MROCs and mobile

Earlier in the week someone sent me what I take to be a marketing piece from Communispace called "Connecting with Connected Consumers." Its purpose seems to be to describe how mobile might be used in the MROC context to add a new dimension of insight. Two things struck me about the piece.

First, they report that when it comes to mobile advertising their MROC members report ". . . a strong appetite for contact from brands, provided that contact is both solicited and relevant, and that they are able to retain some control over the cadence and nature of the interaction." It occurred to me as a read the wordsTextingShopper a second time that we probably could say something very similar about what it takes to conduct successful mobile research or, for that matter, any kind of research. It implies subtlety, creativity and treating people as individuals rather than a commodity. Well said, but I'm not sure brands or researchers have yet figured out how to do just that.

Second, in the requisite in-the-moment section of the mobile pitch they talk about "deputizing" their MROC members "to become participant observers—not just of the lives of others, but of their own lives." The words that then immediately popped into my head were "mystery shop." I confess that those are just words to me, that I've never been within spitting distance of a mystery shop project and what little I know has never impressed me.  However, in the context of an MROC it somehow seems more interesting. I'm not a mobile evangelist who believes that mobile will soon become a dominant methodology, but I have always felt that there are some really cool niche applications where mobile can add a lot of value. The MROC context seems to provide just that kind of opportunity.

Balancing risk and reward in survey incentives

The current issue of Survey Practice has an interesting little piece on the use of lottery incentives in online surveys. (Here I quickly point out that the correct terminology should be "sweepstakes" since there are legal issues around anyone but governmental entities running lotteries, but let's not get distracted by that.) In self-administered surveys like online the right incentive can have a significant impact on response rate. We all would like to pay an attractive incentive contingent on completion, but money always is an issue. Sweepstakes have long been a favorite of clients looking to boost response without spending a lot of money. My recollection of the literature on this topic is that sweepstakes are better than no incentive at all, but nowhere near as effective as paying everyone who completes.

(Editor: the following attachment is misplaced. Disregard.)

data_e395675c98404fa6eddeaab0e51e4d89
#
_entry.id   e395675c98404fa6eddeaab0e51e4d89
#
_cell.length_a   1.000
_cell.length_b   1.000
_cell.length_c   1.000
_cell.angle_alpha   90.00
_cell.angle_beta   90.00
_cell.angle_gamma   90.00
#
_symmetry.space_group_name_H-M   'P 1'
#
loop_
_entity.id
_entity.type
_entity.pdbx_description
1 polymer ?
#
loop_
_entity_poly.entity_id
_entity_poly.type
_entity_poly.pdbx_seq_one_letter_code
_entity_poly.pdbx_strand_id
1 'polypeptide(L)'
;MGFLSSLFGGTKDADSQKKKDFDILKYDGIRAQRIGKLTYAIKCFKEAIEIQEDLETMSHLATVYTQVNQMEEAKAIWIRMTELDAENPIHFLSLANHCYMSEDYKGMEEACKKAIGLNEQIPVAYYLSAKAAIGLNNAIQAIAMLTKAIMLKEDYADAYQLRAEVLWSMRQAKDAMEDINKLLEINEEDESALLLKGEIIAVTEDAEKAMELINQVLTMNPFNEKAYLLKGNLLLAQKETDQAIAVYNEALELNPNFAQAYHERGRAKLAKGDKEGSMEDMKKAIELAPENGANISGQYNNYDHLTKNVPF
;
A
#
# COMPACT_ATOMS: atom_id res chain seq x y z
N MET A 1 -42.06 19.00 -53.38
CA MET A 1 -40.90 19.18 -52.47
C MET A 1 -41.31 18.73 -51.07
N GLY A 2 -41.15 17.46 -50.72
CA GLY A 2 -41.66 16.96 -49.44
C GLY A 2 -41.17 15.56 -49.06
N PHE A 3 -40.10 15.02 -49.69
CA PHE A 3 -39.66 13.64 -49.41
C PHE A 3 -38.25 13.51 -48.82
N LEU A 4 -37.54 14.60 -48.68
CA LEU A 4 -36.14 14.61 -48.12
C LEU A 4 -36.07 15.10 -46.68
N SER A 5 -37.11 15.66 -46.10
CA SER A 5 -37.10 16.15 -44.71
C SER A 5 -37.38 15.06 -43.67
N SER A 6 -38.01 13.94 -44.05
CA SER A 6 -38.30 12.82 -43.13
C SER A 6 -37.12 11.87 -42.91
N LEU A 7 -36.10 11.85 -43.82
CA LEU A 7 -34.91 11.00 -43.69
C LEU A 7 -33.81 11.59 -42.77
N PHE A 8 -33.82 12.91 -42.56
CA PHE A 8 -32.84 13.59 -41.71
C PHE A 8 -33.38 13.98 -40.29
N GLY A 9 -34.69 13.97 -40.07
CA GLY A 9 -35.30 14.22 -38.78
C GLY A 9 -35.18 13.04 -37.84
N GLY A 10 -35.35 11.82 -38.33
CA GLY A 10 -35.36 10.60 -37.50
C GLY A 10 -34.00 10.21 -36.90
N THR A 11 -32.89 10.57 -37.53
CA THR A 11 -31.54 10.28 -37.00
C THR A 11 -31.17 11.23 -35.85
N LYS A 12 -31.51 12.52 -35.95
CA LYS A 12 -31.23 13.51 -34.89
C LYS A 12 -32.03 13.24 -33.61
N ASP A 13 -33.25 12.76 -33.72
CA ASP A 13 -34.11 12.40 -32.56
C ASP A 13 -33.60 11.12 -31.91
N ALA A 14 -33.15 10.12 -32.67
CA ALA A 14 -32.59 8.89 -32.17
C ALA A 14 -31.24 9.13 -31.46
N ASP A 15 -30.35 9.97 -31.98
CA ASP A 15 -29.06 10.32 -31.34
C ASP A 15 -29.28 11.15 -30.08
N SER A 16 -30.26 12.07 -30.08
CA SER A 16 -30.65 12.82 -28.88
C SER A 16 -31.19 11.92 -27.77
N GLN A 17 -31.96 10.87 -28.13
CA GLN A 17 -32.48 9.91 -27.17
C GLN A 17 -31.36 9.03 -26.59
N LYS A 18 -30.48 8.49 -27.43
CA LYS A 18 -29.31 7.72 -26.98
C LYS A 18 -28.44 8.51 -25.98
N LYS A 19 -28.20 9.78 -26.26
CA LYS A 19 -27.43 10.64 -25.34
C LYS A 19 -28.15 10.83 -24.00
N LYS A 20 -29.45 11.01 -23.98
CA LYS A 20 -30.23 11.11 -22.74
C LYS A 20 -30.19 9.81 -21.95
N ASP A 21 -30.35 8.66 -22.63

The article describes an experiment to answer a question that I get asked all the time: is it better to offer one big prize or several smaller prizes? If I have $1000 to spend will I get more bang from that as a single prize or as four $250 prizes or even 10 $100 prizes. The answer from this particular research is the standard answer to virtually all methodological questions: it depends. The authors argue that the key is the economic circumstances of the target respondents. Professionals, who presumably are reasonably well off, respond at a higher rate when a single large prize is offered. Students, on the other hand, are more persuaded by the greater odds of winning a smaller amount of money.

This makes a lot of sense to me. I am embarrassed that I never figured it out on my own.